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force_of_will

Design Patterns

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force_of_will    174
Lately i've come across this blog , and found the discussion very interesting I would like to know, what you guys think about Design patterns are they evil or not ? Personally i always liked them because they allowed me: 1 - Don't reinvent the wheel 2 - Use names with significance, for instance when someones says Singleton everybody knows what he is talking about However i do think that if misused/abused they can add only complexity to the problem at hand

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coderx75    435
I consider design patterns to be one half of learning OOP where language (C++, C#, Java) is the other half. Typically, programmers learn a language like C++ and are left wondering what to do next. This is where patterns come in are (usually) very useful. However, like anything pertaining to programming, they need to be practiced extensively.

We've argued pretty frequently here in the past about which patterns are evil and which are good so I don't want to get into that discussion. You can probably google the gamedev forums and get plenty of pros and cons that way.

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Telastyn    3777
The blog is crap.

The problem isn't that he used design patterns (after all, his friends got very good scores), but that he didn't sufficiently gather requirements (read the question). If you don't sufficiently gather requirements, the chances of satisfying them drops dramatically even if you're great at writing code and have the best tools available.

A bad engineer is a bad engineer even if better tools allow them to suck more efficiently.

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Starfox    504
Quote:
we were computer scientists for chrissake, we don’t care about statistics!


This is wrong on so many levels I don't even know where to begin. Do you think the infamous CLR[S] book has a whole part on statistics as filler?..

While Ericson's blog has some very useful graphics-related talk usually, this post is a joke. The guy tried to pass a statistics exam by memorizing the problem types, not understanding the underlying concepts, for god's sake, and he deserves an F for that. I remember my quantum mechanics professor giving MCQs that're almost the same as lat year's exam except for minor ord changes to massive effect. Everyone who's memorizing failed, period. You want to pass statistics you go and actually understand what it is..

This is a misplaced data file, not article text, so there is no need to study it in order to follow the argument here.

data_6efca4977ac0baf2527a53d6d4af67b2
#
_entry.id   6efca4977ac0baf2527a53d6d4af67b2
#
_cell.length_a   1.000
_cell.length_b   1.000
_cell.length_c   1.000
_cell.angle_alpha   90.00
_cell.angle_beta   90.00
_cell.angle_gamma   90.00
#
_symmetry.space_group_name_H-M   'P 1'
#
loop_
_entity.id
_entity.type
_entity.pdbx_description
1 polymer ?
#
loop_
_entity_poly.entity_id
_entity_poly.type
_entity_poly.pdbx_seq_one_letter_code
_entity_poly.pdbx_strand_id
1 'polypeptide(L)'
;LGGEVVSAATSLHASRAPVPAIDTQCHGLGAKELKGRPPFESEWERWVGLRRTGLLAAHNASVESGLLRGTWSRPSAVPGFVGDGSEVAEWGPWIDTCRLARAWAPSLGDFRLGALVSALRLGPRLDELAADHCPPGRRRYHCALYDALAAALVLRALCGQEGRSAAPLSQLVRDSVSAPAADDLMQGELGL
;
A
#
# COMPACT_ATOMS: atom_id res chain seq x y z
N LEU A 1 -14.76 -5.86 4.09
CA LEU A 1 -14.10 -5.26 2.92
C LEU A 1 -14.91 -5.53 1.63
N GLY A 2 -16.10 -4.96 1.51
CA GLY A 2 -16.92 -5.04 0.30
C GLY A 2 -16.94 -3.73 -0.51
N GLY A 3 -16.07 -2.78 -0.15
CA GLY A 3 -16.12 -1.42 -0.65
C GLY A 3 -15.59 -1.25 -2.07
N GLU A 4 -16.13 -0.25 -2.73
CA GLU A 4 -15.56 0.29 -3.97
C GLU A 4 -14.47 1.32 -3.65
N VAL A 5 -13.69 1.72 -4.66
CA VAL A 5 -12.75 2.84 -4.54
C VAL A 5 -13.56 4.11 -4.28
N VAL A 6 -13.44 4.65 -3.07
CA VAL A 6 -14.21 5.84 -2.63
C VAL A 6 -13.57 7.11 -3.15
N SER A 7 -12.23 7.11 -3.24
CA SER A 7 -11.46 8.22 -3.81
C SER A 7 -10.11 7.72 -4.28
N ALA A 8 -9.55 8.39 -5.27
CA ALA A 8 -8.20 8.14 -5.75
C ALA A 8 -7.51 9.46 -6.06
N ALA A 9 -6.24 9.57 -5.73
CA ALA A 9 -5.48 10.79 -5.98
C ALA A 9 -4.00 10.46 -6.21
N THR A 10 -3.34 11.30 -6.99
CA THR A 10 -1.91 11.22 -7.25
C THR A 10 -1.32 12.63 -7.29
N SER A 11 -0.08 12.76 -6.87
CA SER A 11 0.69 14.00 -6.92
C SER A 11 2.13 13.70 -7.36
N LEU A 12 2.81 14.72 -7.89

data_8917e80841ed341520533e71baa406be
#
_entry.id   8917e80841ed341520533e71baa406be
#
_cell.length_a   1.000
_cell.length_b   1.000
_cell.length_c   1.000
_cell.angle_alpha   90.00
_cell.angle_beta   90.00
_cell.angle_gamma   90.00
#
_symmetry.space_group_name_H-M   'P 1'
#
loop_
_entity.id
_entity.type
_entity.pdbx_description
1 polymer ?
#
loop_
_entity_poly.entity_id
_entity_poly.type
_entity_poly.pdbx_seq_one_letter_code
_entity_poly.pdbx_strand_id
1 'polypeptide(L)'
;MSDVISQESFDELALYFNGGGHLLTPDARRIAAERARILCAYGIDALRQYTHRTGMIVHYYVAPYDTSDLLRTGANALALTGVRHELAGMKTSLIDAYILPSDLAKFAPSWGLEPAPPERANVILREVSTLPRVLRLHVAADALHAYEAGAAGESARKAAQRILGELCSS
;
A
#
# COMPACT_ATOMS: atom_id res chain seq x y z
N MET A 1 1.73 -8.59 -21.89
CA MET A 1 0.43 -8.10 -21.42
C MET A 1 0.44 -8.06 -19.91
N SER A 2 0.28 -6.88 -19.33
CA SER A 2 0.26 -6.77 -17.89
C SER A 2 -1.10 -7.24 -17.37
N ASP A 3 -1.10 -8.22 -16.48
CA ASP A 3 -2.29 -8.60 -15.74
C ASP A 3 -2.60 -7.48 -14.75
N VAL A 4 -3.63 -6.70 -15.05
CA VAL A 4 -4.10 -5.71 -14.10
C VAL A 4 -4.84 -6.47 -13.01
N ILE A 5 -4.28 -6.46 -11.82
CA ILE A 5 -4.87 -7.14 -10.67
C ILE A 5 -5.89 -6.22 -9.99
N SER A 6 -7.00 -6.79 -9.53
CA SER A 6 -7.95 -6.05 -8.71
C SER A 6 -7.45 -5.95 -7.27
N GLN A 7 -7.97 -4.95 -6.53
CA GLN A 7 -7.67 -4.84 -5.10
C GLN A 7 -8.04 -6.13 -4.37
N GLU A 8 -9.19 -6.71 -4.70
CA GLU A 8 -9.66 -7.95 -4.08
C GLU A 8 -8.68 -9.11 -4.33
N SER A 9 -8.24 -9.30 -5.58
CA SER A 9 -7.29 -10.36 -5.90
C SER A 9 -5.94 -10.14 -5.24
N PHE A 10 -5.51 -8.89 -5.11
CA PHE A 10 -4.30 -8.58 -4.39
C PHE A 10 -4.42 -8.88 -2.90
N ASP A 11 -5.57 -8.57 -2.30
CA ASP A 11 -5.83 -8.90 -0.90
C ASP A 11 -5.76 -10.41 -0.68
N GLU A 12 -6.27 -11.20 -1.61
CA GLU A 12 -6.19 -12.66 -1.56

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Hodgman    51220
Quote:
Original post by force_of_will
I would like to know, what you guys think about Design patterns are they evil or not?


Of course they're not evil...
Saying that patterns is evil is like saying that it's evil to build a house that has named rooms like "bedroom", a "bathroom" and "kitchen"!
This is what comes to mind when I think of someone that thinks that the patterns are the problem (and not the person misusing the patterns):
"Naming rooms like that makes you think in the box! Why give names to these supposed 'patterns' when they don't need a name at all! Why call it by the pattern-name of 'bathroom' when we could just call it 'the room with the toilet'!? Stop limiting yourself man! What if I want to put the toilet and the oven in the same room?? Your patterns won't let me man! YOUR PATTERNS WONT LET ME!!!"

Quote:
From the blog:
If you didn’t guess it already, The Plank is a design pattern.

^He doesn't say *why* this analogy is true... Why is memorizing the particular metaphor used in a question in a statistics exam comparable to using a design pattern?
The only correlation that I'm seeing is that if you learn computer science the same way that this guy tried to learn statistics, then you will probably use design patterns in the wrong way, just like he used his statistics "knowledge" the wrong way...

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Ravyne    14300
Well, the analogy he draws was certainly poor...

I think the point of his rant was that design patterns have a way of permeating the thinking process which can, when misused, become "a solution looking for a problem". This misapplication is the problem, of course, not the patterns themselves.

The problem with this line of thinking is that he seems to liken the process to multiple-choice programming: Any problem statement must match something more or less exactly within a finite set. Obviously this is incorrect, and many actual tests include the ever popular Ds: "None of the Above" and "All of the above".

Design patterns should be viewed as a chest of tools (or parts, rather) -- When one of those tools/parts fits the problem area, you apply it. When it doesn't, you find another solution, which might be bespoke, some combination of other parts, or some mixture thereof.


I do agree with Chris that it probably is dangerous to introduce a new programmer to design patterns too early. Part of the appreciation you build for design patterns is the experience of not knowing about them for awhile and seeing how much work bespoke implementations can be. With luck, an insightful programmer might even start to identify and codify their own patterns, and later come to realize that "their" patterns are really subsets of "the" patterns.

That said, you simply can't blame the tool for it's misuse.

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